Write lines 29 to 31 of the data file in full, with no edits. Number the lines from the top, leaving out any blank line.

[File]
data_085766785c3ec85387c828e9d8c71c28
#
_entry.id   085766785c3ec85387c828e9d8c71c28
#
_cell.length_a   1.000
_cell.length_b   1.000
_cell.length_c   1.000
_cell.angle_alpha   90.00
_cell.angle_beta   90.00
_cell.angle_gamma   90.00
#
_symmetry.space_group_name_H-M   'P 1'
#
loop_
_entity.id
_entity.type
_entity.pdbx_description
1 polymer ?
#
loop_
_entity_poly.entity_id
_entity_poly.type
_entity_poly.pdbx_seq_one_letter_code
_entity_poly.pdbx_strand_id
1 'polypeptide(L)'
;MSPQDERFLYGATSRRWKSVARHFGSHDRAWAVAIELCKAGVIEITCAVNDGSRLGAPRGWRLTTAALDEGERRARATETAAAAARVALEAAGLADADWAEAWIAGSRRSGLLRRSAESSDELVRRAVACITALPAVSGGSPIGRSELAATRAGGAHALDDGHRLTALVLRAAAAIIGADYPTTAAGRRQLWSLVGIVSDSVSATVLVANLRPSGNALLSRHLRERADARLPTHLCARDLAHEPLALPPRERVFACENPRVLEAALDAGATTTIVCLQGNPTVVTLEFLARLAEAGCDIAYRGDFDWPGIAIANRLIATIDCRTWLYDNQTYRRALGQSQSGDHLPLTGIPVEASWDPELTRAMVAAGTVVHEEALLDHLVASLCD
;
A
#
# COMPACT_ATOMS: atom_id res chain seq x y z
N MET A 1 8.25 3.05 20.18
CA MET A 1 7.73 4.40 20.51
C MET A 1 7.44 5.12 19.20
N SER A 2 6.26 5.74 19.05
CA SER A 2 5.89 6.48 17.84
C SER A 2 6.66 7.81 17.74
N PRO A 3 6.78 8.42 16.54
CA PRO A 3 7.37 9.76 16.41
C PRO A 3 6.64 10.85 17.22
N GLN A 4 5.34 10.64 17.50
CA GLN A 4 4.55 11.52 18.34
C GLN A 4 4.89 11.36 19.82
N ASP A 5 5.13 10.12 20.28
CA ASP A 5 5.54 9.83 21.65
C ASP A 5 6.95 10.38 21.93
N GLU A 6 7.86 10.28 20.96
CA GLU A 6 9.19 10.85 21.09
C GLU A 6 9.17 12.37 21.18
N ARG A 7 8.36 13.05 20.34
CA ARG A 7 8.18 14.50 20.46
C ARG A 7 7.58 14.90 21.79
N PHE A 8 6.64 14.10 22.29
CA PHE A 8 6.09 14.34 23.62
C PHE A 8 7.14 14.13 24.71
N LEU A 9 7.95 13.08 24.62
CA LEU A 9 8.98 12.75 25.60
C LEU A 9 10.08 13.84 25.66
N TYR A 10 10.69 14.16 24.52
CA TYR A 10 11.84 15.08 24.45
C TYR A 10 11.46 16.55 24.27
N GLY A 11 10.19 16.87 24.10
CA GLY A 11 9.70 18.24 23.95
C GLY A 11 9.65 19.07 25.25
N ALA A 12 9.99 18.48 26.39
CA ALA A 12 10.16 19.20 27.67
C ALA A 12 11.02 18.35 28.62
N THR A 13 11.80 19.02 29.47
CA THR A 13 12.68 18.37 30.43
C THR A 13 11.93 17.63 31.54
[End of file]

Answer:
#
# COMPACT_ATOMS: atom_id res chain seq x y z
N MET A 1 8.25 3.05 20.18